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Friday 9 December 2016

Coveney won't let Bord Bia's dairy role die

Declan O'Brien

Published 21/12/2011 | 06:00

The recent attempts by Minister for Agriculture Simon Coveney to bring Bord Bia into the mix on dairy marketing appear to have been put on hold -- for the moment at least.

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It was certainly a climbdown on the part of the minister, who was quite bullish when he initially announced the introduction of a 0.1c/l statutory levy on milk supplies to fund the proposed dairy marketing unit within Bord Bia.

The initial pronouncements on the issue were of the 'my way or the highway' variety; but his approach appears to have mellowed.

One farm official said the two-month consultation period announced by the minister was "a good way to bury a bad idea".

However, I doubt if the initiative will die or that the minister, who has set a deadline for the February for agreement, will let it go.

All the various stakeholders in the industry have been invited to make submissions on how the industry should market the increased volumes of dairy produce which will come on stream when quotas are abolished in 2015.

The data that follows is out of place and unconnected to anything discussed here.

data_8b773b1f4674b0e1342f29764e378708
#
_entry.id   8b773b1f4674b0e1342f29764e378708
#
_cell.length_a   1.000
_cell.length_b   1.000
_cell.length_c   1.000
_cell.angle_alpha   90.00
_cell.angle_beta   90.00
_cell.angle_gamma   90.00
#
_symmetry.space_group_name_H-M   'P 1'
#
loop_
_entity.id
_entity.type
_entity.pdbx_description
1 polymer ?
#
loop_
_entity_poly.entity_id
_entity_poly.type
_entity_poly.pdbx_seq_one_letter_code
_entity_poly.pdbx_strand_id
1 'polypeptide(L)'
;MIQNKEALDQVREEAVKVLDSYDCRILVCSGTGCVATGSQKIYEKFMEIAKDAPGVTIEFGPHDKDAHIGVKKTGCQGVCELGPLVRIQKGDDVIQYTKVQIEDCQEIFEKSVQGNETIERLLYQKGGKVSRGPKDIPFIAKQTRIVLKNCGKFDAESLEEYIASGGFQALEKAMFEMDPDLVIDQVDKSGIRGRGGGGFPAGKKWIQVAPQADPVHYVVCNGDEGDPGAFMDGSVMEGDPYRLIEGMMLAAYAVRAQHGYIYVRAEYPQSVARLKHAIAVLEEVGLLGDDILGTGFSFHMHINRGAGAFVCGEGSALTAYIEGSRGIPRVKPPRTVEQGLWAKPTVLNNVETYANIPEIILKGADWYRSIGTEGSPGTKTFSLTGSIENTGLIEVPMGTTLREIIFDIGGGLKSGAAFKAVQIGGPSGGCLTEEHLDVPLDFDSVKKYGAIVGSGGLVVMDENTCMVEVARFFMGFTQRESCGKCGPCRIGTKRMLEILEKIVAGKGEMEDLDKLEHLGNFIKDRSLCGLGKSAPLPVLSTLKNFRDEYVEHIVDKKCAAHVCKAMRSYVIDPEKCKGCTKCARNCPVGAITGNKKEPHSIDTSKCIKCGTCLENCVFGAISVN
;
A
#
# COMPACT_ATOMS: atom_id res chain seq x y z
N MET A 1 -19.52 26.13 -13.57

The minister has said that he does not see Bord Bia taking over from the Irish Dairy Board (IDB) as the key promoter of Irish dairy produce.

Instead, what seems to be suggested is that Bord Bia would assist in the development of new markets for the additional milk supplies.

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One can only assume that it would then be up to the individual companies -- IDB, Kerry Group, Glanbia etc -- to do the hard sell.

Last week's developments have left the industry with as many questions as answers.

Dairy farmers will want to know if they are going to have to pay more for the marketing of their produce.

At the moment, dairy farmers pay 0.14c/l to the IDB for marketing of dairy produce and the IFA and ICMSA are adamant they will not pay a second levy.

If that is the case, how will the Bord Bia unit be funded? Will they receive a proportion of the IDB levy or will the total levy be increased, with Bord Bia getting the additional monies?

It's somewhat ironic that, after all the talk about stainless steel and how processors were going to handle the surge in milk supplies, the focus has now switched to identifying potential markets for the increased volume of dairy produce and developing a strategy to secure them.

The minister's tactics might have been off the mark but he has certainly concentrated minds on a critical aspect of the dairy growth strategy: where are we going to sell the extra milk?

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